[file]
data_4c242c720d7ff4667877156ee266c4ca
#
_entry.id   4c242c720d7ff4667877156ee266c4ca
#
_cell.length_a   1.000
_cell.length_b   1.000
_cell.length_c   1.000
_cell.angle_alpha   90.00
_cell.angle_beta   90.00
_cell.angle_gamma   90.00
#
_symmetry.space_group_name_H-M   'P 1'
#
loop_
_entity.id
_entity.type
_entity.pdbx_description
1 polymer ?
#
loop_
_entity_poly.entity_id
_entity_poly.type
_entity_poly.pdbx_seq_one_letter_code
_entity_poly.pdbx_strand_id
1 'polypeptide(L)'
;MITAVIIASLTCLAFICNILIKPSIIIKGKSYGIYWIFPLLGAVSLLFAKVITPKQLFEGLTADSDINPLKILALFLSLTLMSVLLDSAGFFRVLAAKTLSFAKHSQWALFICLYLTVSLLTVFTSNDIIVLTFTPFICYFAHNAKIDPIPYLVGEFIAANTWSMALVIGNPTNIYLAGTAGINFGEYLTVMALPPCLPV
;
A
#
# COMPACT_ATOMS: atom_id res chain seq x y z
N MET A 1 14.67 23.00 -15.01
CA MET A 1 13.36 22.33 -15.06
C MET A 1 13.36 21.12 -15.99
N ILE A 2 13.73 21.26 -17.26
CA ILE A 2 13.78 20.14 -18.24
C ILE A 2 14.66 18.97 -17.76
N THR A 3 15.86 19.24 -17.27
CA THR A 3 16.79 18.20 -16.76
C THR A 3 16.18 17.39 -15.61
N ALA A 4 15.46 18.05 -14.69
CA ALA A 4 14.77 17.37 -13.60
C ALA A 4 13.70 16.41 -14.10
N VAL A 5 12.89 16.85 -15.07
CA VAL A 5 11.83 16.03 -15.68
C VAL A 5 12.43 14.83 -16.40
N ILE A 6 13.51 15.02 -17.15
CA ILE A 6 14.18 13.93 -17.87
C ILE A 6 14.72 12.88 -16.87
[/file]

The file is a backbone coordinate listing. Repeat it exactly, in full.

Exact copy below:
data_4c242c720d7ff4667877156ee266c4ca
#
_entry.id   4c242c720d7ff4667877156ee266c4ca
#
_cell.length_a   1.000
_cell.length_b   1.000
_cell.length_c   1.000
_cell.angle_alpha   90.00
_cell.angle_beta   90.00
_cell.angle_gamma   90.00
#
_symmetry.space_group_name_H-M   'P 1'
#
loop_
_entity.id
_entity.type
_entity.pdbx_description
1 polymer ?
#
loop_
_entity_poly.entity_id
_entity_poly.type
_entity_poly.pdbx_seq_one_letter_code
_entity_poly.pdbx_strand_id
1 'polypeptide(L)'
;MITAVIIASLTCLAFICNILIKPSIIIKGKSYGIYWIFPLLGAVSLLFAKVITPKQLFEGLTADSDINPLKILALFLSLTLMSVLLDSAGFFRVLAAKTLSFAKHSQWALFICLYLTVSLLTVFTSNDIIVLTFTPFICYFAHNAKIDPIPYLVGEFIAANTWSMALVIGNPTNIYLAGTAGINFGEYLTVMALPPCLPV
;
A
#
# COMPACT_ATOMS: atom_id res chain seq x y z
N MET A 1 14.67 23.00 -15.01
CA MET A 1 13.36 22.33 -15.06
C MET A 1 13.36 21.12 -15.99
N ILE A 2 13.73 21.26 -17.26
CA ILE A 2 13.78 20.14 -18.24
C ILE A 2 14.66 18.97 -17.76
N THR A 3 15.86 19.24 -17.27
CA THR A 3 16.79 18.20 -16.76
C THR A 3 16.18 17.39 -15.61
N ALA A 4 15.46 18.05 -14.69
CA ALA A 4 14.77 17.37 -13.60
C ALA A 4 13.70 16.41 -14.10
N VAL A 5 12.89 16.85 -15.07
CA VAL A 5 11.83 16.03 -15.68
C VAL A 5 12.43 14.83 -16.40
N ILE A 6 13.51 15.02 -17.15
CA ILE A 6 14.18 13.93 -17.87
C ILE A 6 14.72 12.88 -16.87